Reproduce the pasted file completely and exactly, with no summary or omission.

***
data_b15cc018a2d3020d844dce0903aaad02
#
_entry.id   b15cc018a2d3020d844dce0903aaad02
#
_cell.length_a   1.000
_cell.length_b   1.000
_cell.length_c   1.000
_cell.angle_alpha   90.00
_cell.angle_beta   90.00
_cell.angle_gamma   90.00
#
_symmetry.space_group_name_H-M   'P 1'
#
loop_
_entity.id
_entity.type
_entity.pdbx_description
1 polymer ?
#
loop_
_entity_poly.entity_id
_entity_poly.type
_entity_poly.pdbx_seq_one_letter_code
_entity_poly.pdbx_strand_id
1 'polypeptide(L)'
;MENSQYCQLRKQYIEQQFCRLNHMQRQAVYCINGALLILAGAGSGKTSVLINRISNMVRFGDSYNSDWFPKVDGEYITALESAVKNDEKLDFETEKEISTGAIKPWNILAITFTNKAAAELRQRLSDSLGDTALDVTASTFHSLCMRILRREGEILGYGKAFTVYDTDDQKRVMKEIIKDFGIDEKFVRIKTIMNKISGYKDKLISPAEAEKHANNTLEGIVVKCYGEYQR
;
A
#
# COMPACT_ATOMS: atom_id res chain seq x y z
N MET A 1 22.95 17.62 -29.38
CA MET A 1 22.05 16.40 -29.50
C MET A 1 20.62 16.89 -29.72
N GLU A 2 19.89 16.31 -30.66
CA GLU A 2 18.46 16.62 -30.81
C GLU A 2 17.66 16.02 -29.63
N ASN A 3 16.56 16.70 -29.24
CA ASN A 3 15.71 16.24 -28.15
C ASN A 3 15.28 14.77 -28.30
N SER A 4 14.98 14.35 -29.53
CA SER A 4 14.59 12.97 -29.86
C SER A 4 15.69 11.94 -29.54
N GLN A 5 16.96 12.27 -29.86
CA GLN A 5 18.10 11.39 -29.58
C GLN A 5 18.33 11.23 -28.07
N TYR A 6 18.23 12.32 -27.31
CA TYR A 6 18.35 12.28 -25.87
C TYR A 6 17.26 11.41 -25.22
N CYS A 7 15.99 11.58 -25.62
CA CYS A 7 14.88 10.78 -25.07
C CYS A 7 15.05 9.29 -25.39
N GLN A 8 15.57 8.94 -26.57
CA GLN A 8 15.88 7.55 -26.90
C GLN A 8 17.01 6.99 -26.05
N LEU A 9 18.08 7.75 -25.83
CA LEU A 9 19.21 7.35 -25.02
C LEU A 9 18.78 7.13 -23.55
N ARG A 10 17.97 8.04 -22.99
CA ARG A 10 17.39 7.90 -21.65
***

data_b15cc018a2d3020d844dce0903aaad02
#
_entry.id   b15cc018a2d3020d844dce0903aaad02
#
_cell.length_a   1.000
_cell.length_b   1.000
_cell.length_c   1.000
_cell.angle_alpha   90.00
_cell.angle_beta   90.00
_cell.angle_gamma   90.00
#
_symmetry.space_group_name_H-M   'P 1'
#
loop_
_entity.id
_entity.type
_entity.pdbx_description
1 polymer ?
#
loop_
_entity_poly.entity_id
_entity_poly.type
_entity_poly.pdbx_seq_one_letter_code
_entity_poly.pdbx_strand_id
1 'polypeptide(L)'
;MENSQYCQLRKQYIEQQFCRLNHMQRQAVYCINGALLILAGAGSGKTSVLINRISNMVRFGDSYNSDWFPKVDGEYITALESAVKNDEKLDFETEKEISTGAIKPWNILAITFTNKAAAELRQRLSDSLGDTALDVTASTFHSLCMRILRREGEILGYGKAFTVYDTDDQKRVMKEIIKDFGIDEKFVRIKTIMNKISGYKDKLISPAEAEKHANNTLEGIVVKCYGEYQR
;
A
#
# COMPACT_ATOMS: atom_id res chain seq x y z
N MET A 1 22.95 17.62 -29.38
CA MET A 1 22.05 16.40 -29.50
C MET A 1 20.62 16.89 -29.72
N GLU A 2 19.89 16.31 -30.66
CA GLU A 2 18.46 16.62 -30.81
C GLU A 2 17.66 16.02 -29.63
N ASN A 3 16.56 16.70 -29.24
CA ASN A 3 15.71 16.24 -28.15
C ASN A 3 15.28 14.77 -28.30
N SER A 4 14.98 14.35 -29.53
CA SER A 4 14.59 12.97 -29.86
C SER A 4 15.69 11.94 -29.54
N GLN A 5 16.96 12.27 -29.86
CA GLN A 5 18.10 11.39 -29.58
C GLN A 5 18.33 11.23 -28.07
N TYR A 6 18.23 12.32 -27.31
CA TYR A 6 18.35 12.28 -25.87
C TYR A 6 17.26 11.41 -25.22
N CYS A 7 15.99 11.58 -25.62
CA CYS A 7 14.88 10.78 -25.07
C CYS A 7 15.05 9.29 -25.39
N GLN A 8 15.57 8.94 -26.57
CA GLN A 8 15.88 7.55 -26.90
C GLN A 8 17.01 6.99 -26.05
N LEU A 9 18.08 7.75 -25.83
CA LEU A 9 19.21 7.35 -25.02
C LEU A 9 18.78 7.13 -23.55
N ARG A 10 17.97 8.04 -22.99
CA ARG A 10 17.39 7.90 -21.65